Seniors are a great untapped source of revenue for PGA pros, writes Karl Morris.
I read a quote recently from renowned Harvard social psychologist Ellen Langer that got me really thinking. She said, ‘what if aging was nothing but a mindset?’ As I fast approach the point myself whereby I need to raise my bat and acknowledge the muted applause from the crowd on reaching that somewhat unwanted milestone of a half century of years I began to ponder two questions: ‘How old is old?’ and ‘What could be possible?’
Obviously the answer to both of the questions is incredibly subjective, yet when you start to dig a little deeper you do realise that, as Langer points out, so much of the aging process could be a conditioned response.
What kind of activity would you expect someone who is 77 years old to take up for the first time? Flower arranging? Bridge? Not Olga Kotelko. This remarkable woman took up middle-distance running in her late seventies. Not content with just running she decided to get competitive and, before she died in her late nineties, she had broken 30 world records for her age and won over 750 gold medals. How old is old? What could be possible?
In many ways in the golf industry I think we are missing a great opportunity with senior golfers and the potential with both good coaching and technological advances. What could still be achieved by the fifty plusses if they were given a little more encouragement and a sense of what could be possible on the back nine of their golfing lives?
A lot of focus – quite rightly – is given to developing the game and getting new golfers involved, but there is a huge potential opportunity to get some of our senior players back playing with enthusiasm and aiming to improve their game. The great thing with many seniors is they actually have two of the most precious resources many of the younger generation don’t have in abundance: time and money. However, they still need to be encouraged and included to see what could still be possible with their game in the future.
A great coach can paint a vivid picture of what a future golf game could look like.
I have hosted a number of successful workshops aimed at senior players called ‘The best is yet to come’ and there is definitely a thirst for improvement. Not everyone is going to end up on the Champions Tour but some wonderful times can be had in the days ahead if the fire of desire is relit and the competitive juices start to flow again. Time and time again I have heard the phrase ‘It’s ok for younger players but I am not going to change at my age!’ No! This is not the way to think. Science now tells us that the brain can respond extraordinarily well to new challenges if the right environment is created, regardless of age. An environment that, as a club professional, you have a unique opportunity to shape, create and influence.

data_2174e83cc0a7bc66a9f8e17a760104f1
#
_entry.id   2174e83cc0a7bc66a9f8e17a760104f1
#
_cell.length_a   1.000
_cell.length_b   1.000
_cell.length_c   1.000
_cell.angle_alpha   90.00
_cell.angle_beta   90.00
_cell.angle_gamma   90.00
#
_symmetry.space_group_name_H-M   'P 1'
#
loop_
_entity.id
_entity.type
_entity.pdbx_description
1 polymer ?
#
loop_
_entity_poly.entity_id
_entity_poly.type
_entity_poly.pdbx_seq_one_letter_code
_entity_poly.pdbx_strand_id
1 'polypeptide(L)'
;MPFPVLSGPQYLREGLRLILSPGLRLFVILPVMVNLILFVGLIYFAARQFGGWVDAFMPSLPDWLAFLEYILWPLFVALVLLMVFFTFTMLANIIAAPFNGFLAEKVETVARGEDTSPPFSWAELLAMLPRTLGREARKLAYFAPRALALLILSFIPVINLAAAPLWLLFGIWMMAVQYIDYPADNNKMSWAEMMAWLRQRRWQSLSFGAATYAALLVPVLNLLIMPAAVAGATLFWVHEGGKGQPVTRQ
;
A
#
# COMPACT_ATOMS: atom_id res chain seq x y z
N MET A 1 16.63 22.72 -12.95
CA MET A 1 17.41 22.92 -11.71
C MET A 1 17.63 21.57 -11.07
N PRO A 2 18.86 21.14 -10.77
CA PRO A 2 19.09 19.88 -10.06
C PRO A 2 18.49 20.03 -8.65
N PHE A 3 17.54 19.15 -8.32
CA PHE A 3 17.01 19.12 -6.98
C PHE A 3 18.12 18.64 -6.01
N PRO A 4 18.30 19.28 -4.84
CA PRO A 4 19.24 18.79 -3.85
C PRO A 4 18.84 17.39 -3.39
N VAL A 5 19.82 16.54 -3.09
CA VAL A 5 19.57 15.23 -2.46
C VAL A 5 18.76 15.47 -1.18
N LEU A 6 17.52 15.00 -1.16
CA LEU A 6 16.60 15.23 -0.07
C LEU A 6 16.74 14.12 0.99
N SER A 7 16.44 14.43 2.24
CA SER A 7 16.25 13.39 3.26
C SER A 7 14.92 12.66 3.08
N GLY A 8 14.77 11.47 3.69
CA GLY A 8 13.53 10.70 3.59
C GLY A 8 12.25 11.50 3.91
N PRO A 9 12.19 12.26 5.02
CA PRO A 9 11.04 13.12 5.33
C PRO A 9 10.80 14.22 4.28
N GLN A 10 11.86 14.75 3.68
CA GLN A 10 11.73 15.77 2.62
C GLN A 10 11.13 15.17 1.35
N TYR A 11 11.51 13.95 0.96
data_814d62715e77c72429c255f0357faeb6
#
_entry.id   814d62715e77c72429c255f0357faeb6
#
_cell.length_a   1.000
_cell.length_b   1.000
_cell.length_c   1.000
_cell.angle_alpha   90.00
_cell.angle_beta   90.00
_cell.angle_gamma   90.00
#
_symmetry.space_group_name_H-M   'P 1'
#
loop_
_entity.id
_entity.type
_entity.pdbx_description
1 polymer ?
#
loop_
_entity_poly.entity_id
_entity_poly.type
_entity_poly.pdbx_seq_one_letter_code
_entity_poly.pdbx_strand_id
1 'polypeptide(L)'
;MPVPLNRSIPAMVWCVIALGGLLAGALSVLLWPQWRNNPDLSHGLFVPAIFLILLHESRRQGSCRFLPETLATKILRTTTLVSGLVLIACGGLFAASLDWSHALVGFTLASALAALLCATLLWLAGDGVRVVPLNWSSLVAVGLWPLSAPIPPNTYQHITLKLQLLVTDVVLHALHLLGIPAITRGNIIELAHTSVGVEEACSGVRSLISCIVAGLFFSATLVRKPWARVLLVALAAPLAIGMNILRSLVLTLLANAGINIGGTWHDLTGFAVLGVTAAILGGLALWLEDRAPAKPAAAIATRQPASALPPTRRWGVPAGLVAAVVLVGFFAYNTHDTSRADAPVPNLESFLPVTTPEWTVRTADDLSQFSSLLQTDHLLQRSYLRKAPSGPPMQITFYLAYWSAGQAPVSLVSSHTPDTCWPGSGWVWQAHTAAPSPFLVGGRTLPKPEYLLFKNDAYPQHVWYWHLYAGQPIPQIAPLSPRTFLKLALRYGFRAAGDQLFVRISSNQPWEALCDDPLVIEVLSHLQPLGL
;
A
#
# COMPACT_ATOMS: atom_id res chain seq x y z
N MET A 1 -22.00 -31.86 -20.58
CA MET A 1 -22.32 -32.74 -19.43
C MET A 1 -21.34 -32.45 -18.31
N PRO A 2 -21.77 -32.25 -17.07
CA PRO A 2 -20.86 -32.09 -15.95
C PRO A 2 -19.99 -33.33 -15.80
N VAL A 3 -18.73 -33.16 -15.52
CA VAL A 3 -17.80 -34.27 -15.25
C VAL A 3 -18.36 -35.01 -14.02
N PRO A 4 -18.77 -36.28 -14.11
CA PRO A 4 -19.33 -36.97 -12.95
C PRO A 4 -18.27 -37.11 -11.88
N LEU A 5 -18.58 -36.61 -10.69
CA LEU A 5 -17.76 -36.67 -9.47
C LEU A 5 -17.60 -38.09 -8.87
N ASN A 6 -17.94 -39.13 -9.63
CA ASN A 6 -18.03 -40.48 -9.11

I have a wonderful video provided to me by Mike Malone from TrackMan of a senior player with what can only be described as his own unique golf swing. Text book it definitely isn’t but this player gets the ball out there a good 270 yards, hitting it much further than many younger golfers. This was after he was given a very clear understanding that distance wasn’t just about clubhead speed and how the path of the club, the angle of attack and the centeredness of strike could be utilised to get the very best out of what he currently has. His clubhead speed with a driver was only a relatively modest 95mph but the knowledge he had gained from his professional allowed him to absolutely maximise his ability.
We have, as an industry, the technology available to help senior players to get the most out of what they have and many of the myths about inevitable decline can be challenged. I personally have worked with many seniors who felt that the yips in their putting or chipping had put their best golfing years behind them but, with the knowledge we now have about how the mind works, we can give people the hope of a brighter golfing future. We play one of the very few sports where it is theoretically possible to play the best golf of your life well into your fifties and sixties.
The social aspect of the game can, for many people, be an absolute life saver and a real purpose to get up in a morning and get out onto the course to spend time outdoors with friends.
The book about Olga Kotelko is called ‘What makes Olga run? The mystery of the 90 something track star and what she can teach us about living longer, happier lives’ and it is written by Bruce Grierson. At the conclusion of this very moving book Grierson lists ‘9 rules for living’ based on his study of the life of Olga Kotelko.
Rule Number one is to ‘keep moving’ – is there any better or more beautiful way to keep moving than playing golf regularly?
Why not host at YOUR club ‘The best is YET to come’ a workshop with Karl Morris designed specifically for senior golfers. To find out more ring 01925 764053 or go to www.themindfactor.com for details